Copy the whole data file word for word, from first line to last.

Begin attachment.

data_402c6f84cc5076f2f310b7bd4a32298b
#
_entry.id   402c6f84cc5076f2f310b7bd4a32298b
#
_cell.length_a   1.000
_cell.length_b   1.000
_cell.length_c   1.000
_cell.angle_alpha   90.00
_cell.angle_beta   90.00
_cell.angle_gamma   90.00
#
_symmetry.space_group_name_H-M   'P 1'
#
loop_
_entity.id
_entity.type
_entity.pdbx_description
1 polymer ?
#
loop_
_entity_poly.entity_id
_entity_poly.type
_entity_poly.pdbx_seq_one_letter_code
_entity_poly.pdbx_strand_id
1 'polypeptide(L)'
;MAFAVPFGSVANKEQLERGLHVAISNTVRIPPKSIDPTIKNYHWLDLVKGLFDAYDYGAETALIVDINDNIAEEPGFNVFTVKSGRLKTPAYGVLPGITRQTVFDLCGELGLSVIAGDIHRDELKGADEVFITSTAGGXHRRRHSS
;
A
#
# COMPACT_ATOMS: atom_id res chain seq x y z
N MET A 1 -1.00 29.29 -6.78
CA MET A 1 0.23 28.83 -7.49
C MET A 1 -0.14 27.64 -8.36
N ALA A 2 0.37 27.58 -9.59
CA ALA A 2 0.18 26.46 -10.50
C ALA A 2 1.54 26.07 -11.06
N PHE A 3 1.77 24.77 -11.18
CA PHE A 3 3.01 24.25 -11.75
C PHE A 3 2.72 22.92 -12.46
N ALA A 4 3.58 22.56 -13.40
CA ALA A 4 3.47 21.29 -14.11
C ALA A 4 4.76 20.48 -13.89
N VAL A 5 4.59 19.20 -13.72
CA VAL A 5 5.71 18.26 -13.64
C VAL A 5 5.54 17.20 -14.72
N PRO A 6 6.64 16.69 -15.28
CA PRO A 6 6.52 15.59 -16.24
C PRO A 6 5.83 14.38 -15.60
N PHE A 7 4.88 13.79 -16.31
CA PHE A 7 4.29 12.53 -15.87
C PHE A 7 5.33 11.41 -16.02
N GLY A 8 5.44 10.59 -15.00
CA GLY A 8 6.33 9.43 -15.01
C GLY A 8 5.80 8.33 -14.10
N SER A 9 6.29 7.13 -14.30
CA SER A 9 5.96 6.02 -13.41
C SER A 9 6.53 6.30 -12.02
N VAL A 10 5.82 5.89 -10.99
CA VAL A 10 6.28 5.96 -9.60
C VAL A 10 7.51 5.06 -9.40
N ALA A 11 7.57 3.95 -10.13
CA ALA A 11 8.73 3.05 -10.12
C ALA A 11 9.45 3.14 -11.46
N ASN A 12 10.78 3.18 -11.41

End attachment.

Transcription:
data_402c6f84cc5076f2f310b7bd4a32298b
#
_entry.id   402c6f84cc5076f2f310b7bd4a32298b
#
_cell.length_a   1.000
_cell.length_b   1.000
_cell.length_c   1.000
_cell.angle_alpha   90.00
_cell.angle_beta   90.00
_cell.angle_gamma   90.00
#
_symmetry.space_group_name_H-M   'P 1'
#
loop_
_entity.id
_entity.type
_entity.pdbx_description
1 polymer ?
#
loop_
_entity_poly.entity_id
_entity_poly.type
_entity_poly.pdbx_seq_one_letter_code
_entity_poly.pdbx_strand_id
1 'polypeptide(L)'
;MAFAVPFGSVANKEQLERGLHVAISNTVRIPPKSIDPTIKNYHWLDLVKGLFDAYDYGAETALIVDINDNIAEEPGFNVFTVKSGRLKTPAYGVLPGITRQTVFDLCGELGLSVIAGDIHRDELKGADEVFITSTAGGXHRRRHSS
;
A
#
# COMPACT_ATOMS: atom_id res chain seq x y z
N MET A 1 -1.00 29.29 -6.78
CA MET A 1 0.23 28.83 -7.49
C MET A 1 -0.14 27.64 -8.36
N ALA A 2 0.37 27.58 -9.59
CA ALA A 2 0.18 26.46 -10.50
C ALA A 2 1.54 26.07 -11.06
N PHE A 3 1.77 24.77 -11.18
CA PHE A 3 3.01 24.25 -11.75
C PHE A 3 2.72 22.92 -12.46
N ALA A 4 3.58 22.56 -13.40
CA ALA A 4 3.47 21.29 -14.11
C ALA A 4 4.76 20.48 -13.89
N VAL A 5 4.59 19.20 -13.72
CA VAL A 5 5.71 18.26 -13.64
C VAL A 5 5.54 17.20 -14.72
N PRO A 6 6.64 16.69 -15.28
CA PRO A 6 6.52 15.59 -16.24
C PRO A 6 5.83 14.38 -15.60
N PHE A 7 4.88 13.79 -16.31
CA PHE A 7 4.29 12.53 -15.87
C PHE A 7 5.33 11.41 -16.02
N GLY A 8 5.44 10.59 -15.00
CA GLY A 8 6.33 9.43 -15.01
C GLY A 8 5.80 8.33 -14.10
N SER A 9 6.29 7.13 -14.30
CA SER A 9 5.96 6.02 -13.41
C SER A 9 6.53 6.30 -12.02
N VAL A 10 5.82 5.89 -10.99
CA VAL A 10 6.28 5.96 -9.60
C VAL A 10 7.51 5.06 -9.40
N ALA A 11 7.57 3.95 -10.13
CA ALA A 11 8.73 3.05 -10.12
C ALA A 11 9.45 3.14 -11.46
N ASN A 12 10.78 3.18 -11.41